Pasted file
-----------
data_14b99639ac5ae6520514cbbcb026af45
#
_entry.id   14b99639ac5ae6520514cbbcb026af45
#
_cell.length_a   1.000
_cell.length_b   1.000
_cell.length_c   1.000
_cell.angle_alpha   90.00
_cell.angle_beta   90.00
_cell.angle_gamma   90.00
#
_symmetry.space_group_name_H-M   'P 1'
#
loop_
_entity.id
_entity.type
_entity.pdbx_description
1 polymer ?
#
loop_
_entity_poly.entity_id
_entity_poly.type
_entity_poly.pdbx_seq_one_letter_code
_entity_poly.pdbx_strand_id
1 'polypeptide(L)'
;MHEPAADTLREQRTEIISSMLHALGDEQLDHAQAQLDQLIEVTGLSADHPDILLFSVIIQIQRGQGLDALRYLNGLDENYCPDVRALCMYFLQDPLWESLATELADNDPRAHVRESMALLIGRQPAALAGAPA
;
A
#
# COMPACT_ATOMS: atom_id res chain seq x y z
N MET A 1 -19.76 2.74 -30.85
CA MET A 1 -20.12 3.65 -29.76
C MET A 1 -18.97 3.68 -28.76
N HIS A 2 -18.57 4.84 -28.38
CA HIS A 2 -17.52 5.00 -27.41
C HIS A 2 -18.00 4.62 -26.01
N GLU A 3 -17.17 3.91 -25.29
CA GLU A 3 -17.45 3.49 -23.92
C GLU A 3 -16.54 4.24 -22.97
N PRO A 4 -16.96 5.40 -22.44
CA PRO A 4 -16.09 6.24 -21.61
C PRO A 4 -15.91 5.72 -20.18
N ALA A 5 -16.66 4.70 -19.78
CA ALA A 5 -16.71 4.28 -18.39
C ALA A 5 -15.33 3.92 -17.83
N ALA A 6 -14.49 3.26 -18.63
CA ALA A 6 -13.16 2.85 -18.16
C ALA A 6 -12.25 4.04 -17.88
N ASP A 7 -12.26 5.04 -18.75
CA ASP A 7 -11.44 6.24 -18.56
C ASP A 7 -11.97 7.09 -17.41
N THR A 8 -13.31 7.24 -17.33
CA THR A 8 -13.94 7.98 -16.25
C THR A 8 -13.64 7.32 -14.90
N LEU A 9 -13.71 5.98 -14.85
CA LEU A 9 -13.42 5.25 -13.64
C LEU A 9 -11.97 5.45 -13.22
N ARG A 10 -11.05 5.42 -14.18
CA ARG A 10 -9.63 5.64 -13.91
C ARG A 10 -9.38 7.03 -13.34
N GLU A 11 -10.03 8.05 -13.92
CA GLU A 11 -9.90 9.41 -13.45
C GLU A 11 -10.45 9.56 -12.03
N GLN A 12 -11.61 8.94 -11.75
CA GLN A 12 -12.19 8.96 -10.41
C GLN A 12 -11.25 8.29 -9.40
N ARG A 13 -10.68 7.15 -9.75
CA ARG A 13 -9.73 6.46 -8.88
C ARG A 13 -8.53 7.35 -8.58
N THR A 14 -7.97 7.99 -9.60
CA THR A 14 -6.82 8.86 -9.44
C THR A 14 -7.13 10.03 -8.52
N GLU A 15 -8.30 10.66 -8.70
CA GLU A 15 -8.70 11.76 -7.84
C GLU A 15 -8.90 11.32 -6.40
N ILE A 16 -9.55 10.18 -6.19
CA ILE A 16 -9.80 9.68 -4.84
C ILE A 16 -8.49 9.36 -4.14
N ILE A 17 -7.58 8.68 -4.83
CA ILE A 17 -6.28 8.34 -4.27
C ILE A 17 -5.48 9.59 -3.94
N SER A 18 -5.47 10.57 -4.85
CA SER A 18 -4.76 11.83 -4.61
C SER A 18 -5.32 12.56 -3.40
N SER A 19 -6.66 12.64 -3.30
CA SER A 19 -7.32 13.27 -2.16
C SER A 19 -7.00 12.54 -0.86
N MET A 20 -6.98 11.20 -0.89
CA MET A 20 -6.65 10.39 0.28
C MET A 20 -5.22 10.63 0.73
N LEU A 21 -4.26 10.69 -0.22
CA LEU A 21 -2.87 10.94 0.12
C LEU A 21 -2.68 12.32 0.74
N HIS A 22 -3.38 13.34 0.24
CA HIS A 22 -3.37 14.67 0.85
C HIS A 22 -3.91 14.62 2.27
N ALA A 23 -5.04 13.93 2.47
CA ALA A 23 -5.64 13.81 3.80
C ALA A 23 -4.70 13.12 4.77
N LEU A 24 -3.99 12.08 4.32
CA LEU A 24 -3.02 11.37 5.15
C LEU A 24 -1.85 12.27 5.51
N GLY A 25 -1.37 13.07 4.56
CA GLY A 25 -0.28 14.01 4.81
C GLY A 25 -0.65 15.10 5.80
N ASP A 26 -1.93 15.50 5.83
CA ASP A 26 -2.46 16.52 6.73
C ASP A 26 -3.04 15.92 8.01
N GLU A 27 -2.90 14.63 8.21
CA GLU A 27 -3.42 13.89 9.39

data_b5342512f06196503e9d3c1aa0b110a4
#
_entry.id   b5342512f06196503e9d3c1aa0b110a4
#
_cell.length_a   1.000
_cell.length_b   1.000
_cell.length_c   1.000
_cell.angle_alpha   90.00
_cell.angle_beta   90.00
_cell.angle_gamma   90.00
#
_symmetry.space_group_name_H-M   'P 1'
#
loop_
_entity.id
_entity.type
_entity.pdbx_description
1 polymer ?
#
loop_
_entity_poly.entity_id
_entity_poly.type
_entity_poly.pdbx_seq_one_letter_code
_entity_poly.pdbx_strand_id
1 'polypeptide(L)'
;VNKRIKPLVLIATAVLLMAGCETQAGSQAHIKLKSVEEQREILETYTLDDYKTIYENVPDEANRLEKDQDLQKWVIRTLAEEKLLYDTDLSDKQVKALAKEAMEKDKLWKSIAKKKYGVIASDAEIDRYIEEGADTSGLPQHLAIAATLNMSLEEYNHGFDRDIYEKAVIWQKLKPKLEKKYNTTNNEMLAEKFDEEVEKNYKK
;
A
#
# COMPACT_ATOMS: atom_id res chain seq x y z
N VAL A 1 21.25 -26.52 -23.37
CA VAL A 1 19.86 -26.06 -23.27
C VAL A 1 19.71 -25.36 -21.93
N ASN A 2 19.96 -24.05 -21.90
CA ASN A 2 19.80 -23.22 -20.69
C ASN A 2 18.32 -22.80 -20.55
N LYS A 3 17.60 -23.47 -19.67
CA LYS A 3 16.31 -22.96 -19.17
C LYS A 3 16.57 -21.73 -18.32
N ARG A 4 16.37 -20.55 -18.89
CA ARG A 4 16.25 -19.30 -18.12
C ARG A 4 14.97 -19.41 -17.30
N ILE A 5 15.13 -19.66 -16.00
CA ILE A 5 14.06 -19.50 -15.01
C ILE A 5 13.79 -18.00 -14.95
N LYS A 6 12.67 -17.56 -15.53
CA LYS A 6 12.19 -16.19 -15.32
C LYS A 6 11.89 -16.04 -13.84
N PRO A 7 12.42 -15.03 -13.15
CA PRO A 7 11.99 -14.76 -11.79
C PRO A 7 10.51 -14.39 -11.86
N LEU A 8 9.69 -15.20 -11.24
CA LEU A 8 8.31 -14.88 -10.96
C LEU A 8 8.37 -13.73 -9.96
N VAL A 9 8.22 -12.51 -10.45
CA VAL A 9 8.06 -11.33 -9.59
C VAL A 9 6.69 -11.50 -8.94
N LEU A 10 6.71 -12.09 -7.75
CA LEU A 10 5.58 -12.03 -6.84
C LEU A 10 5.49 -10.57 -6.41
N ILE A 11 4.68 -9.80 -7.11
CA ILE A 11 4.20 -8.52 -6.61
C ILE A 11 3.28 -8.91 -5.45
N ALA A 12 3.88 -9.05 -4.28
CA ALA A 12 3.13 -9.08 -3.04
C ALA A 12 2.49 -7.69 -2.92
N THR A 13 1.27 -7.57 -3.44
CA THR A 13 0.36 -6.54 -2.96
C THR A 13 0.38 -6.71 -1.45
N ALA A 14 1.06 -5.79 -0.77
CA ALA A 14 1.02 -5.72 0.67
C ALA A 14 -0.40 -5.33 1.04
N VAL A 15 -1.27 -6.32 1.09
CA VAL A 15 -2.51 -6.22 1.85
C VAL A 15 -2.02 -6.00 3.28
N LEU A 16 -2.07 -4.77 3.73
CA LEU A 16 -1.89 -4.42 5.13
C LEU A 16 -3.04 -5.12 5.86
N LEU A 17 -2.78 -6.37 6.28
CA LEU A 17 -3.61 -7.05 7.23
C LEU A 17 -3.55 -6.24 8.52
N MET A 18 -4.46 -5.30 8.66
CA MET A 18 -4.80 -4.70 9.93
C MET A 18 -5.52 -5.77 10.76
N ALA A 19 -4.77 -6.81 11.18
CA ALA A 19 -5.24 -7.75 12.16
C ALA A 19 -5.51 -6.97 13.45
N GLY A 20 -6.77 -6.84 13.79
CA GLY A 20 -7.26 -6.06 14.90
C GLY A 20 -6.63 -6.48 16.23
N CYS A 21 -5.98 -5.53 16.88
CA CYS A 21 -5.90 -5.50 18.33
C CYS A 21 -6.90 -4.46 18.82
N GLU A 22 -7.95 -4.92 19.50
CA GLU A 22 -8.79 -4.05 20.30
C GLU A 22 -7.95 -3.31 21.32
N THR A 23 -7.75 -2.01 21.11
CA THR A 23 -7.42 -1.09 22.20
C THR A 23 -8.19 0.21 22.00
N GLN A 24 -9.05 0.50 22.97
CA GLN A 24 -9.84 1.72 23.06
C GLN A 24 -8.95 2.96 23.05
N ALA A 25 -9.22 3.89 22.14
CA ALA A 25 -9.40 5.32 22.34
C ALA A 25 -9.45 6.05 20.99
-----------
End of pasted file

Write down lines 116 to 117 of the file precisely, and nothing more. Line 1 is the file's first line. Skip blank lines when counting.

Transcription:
_cell.length_b   1.000
_cell.length_c   1.000